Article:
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"Ground Chuck" Getting Pounded

In April and May, Charlie "Ground Chuck" Morton used a sinker-centric approach to induce weak chopper after weak chopper. Opponents hit a collective .252, got on base at a .329 clip and slugged just .315 against Morton.

Since the calendar flipped to June, however, hitters have put Ground Chuck through the meat grinder. Morton has turned every hitter into Dustin Pedroia out there, allowing a .335/.410/.473 triple-slash over the past two months.

There doesn't seem to be much difference in the location of Morton's sinker:

 Morton's sinker location, April-May 2011

Morton's sinker location, June-July 2011

But hitters are making louder contact:

In-play opponent slugging percentage vs. Morton's sinker, April-May 2011

In-play opponent slugging percentage vs. Morton's sinker, June-July 2011

To be sure, some of the drastic change in Morton's performance is due to poor luck -- he had a .286 batting average in April and May, but his BABIP since is .382. But it's also true that batters are doing more extra-base damage.

Opponents had a paltry .063 Isolated Power (slugging minus batting average) over the first two months, and a .138 ISO in June and July. That June-July ISO is right around the league average, which is a problem considering that Morton doesn't strike out many hitters and has so-so control. He needs to limit doubles, triples and homers to make up for his other shortcomings.

Perhaps with ample video and advance scouting reports on Morton's new delivery and pitching approach now available, batters have simply become more accustomed to the fact that he throws sinkers so often. Seven or eight times out of ten, a batter is going to guess right if he thinks he's going to get a low-90s pitch that tails to Morton's arm side.

Morton's best hope at turning his season around and doing something to avoid being a bunching bag to left-handed hitters (they have a .380/.458/.542 triple-slash in 2011) might be a little more variety. In particular, he has shown a promising high-70s curveball with plenty of break. Curveballs tend to have less of a platoon split than other pitches (sinkers have the largest split), and if thrown more often, the breaking ball would keep hitters from waiting for a sinker in that one spot.

Check out the pitch break and velocity of Morton's curve (blue), compared to his sinker (orange):

 Release velocity and pitch break of Morton's curveball and sinker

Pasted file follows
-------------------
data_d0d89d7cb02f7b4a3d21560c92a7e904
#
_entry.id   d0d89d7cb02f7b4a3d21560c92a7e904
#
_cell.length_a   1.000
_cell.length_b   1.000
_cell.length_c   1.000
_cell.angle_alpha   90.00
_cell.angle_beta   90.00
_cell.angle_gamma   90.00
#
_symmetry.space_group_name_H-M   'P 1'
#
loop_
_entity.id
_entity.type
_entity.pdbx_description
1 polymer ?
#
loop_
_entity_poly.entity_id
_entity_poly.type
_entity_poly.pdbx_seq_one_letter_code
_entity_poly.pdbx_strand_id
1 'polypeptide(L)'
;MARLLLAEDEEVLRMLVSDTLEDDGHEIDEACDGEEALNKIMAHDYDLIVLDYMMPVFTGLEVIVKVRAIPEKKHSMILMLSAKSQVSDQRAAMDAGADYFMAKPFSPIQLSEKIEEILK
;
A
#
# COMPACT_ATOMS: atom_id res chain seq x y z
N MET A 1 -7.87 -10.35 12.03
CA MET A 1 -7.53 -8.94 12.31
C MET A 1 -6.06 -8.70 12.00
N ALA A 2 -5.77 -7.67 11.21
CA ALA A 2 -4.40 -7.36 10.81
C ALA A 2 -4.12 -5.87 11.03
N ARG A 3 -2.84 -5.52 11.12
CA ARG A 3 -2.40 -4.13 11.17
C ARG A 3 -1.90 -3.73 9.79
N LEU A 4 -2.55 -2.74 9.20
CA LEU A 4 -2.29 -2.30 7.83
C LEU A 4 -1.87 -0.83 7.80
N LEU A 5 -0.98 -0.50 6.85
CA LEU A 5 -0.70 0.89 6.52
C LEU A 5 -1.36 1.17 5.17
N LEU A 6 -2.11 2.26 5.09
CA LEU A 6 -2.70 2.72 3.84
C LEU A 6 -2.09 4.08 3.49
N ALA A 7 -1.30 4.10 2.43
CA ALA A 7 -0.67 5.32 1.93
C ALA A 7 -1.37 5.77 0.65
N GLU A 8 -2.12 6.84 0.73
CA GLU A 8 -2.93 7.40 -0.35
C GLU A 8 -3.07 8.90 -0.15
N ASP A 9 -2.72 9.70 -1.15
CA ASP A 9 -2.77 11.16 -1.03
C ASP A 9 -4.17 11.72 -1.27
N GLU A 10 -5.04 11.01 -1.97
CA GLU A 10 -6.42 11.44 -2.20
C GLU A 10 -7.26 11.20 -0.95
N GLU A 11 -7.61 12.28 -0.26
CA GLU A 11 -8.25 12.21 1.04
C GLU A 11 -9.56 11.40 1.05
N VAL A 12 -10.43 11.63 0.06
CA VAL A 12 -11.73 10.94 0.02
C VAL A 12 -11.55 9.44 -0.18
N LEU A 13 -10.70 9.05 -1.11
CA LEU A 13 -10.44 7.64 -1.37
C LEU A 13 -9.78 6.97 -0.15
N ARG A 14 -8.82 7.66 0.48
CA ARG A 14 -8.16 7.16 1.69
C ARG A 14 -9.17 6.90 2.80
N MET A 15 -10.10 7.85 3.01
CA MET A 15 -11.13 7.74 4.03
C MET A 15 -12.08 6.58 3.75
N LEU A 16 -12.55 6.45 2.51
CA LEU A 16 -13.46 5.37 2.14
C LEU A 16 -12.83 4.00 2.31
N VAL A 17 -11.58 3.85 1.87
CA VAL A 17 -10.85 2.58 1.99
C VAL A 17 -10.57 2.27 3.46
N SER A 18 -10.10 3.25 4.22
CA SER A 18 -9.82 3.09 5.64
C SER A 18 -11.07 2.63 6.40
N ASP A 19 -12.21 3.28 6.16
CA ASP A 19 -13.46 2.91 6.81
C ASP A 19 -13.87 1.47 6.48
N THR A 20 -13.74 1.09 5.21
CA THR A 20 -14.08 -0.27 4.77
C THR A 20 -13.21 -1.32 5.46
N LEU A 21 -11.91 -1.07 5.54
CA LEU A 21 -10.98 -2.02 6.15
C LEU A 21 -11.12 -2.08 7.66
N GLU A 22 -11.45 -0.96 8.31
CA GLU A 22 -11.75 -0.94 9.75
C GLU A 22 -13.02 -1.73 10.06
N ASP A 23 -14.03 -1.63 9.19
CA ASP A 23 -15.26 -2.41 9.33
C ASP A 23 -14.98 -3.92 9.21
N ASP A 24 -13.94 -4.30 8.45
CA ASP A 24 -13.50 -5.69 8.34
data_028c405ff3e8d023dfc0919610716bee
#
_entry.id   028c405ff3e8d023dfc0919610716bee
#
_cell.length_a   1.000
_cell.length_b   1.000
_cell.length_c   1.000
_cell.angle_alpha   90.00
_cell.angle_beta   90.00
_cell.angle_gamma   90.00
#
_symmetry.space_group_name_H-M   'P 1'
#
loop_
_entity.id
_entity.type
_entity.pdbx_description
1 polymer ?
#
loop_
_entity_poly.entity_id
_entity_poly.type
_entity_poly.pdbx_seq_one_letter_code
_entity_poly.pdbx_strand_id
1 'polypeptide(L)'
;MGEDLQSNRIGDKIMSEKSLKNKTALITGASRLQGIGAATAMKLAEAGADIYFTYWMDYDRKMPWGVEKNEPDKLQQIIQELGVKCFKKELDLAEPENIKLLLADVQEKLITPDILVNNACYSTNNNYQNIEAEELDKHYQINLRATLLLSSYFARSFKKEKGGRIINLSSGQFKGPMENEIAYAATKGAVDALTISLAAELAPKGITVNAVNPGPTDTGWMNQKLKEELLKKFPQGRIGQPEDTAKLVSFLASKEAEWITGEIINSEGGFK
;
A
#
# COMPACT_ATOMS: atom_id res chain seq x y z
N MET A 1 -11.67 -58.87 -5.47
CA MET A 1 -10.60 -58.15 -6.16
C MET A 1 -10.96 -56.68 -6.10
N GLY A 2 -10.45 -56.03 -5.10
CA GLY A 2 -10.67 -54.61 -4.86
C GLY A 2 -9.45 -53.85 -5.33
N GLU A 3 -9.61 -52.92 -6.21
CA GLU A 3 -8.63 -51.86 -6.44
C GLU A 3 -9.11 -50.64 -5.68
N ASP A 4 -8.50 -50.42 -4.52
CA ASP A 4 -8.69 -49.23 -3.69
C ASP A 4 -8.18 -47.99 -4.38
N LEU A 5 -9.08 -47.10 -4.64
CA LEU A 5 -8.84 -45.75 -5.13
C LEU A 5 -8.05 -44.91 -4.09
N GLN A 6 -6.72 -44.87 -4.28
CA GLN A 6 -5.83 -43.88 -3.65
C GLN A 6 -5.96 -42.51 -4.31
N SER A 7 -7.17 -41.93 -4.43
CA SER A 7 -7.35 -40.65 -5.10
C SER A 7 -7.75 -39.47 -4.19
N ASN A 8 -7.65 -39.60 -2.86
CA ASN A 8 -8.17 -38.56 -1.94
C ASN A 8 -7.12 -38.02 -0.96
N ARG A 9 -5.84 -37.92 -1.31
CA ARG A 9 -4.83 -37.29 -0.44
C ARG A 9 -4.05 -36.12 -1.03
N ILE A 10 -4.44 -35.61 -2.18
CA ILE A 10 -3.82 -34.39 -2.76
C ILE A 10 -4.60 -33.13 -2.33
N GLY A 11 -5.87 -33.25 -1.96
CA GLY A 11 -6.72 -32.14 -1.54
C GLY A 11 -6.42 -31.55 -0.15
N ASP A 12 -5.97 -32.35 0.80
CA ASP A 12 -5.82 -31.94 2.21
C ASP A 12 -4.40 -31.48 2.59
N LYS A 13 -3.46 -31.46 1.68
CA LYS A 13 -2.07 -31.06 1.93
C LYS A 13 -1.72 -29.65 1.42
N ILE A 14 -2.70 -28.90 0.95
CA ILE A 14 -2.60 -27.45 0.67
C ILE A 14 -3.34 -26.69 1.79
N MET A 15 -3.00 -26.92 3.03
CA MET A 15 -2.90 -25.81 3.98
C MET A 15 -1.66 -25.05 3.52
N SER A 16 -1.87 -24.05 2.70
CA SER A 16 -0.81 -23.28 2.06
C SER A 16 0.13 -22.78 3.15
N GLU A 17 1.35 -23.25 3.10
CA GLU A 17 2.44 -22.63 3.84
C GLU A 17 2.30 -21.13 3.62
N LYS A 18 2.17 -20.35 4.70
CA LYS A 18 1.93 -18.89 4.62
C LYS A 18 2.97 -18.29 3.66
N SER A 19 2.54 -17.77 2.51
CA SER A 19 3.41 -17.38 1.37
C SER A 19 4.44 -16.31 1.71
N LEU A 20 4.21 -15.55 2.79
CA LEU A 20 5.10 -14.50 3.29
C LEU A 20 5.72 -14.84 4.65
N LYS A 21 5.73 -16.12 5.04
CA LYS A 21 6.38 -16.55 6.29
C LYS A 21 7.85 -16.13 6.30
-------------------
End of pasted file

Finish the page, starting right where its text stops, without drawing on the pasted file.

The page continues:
Hitters aren't just passive zombies at the plate -- they make adjustments based on the information at hand. The word has gotten out on Morton's sinker. Now, it's time for him to make an adjustment of his own by being less predictable on the mound.


Phil Hughes' Location (briefly)

(Click to enlarge)(Click to enlarge)

Although it came in a rain-shortened victory for the New York Yankees, Phil Hughes' pitch location last night was the best it has been in his somewhat short 2011 season.  He kept the ball away from both lefties and righties consistently, throwing just 8 total pitches on the inside part of the plate.  Of those eight inside pitches, he recorded 5 outs and no hits, with one strikeout of A. J. Pierzynski in the second inning.  He also allowed no line drives in his 6 innings of work.


Ackley Owns the Strike Zone

The Seattle Mariners rank dead last in the American League in runs scored for a third straight season, but no one can blame rookie second baseman Dustin Ackley.

The second overall pick in the 2009 MLB Draft began the year at Triple-A Tacoma, where he batted .303/.421/.487 and posted a 55-to-38 strikeout-to-walk ratio. He has continued to show superb plate discipline since his big league promotion in mid-June. Ackley has a .312/.377/.565 line in 154 plate appearances, drawing 15 walks and punching out just 20 times.

The key to Ackley's early success has been his willingness to lay off pitches thrown out of the strike zone and his ability to make contact. The 23-year-old exhibits the plate approach of a wise veteran:

 Ackley's swing rate by pitch location

League average swing rate by pitch location

Ackley has chased a little over 18 percent of pitches thrown out of the zone, compared to the 28 percent league average. That's the twelfth-lowest chase rate among MLB batters with 150+ plate appearances.

And when Ackley does swing, he rarely misses:

Ackley's contact rate by pitch location League average contact rate by pitch location

The lefty has missed slightly less than 14 percent of the pitches that he has swung at, well south of the 20 percent league average.

According to Baseball-Reference, Ackley's bat has already produced 12 runs compared to that of an average hitter. The rest of Seattle's hitters have a collective -105 batting runs. Talk about a one man show.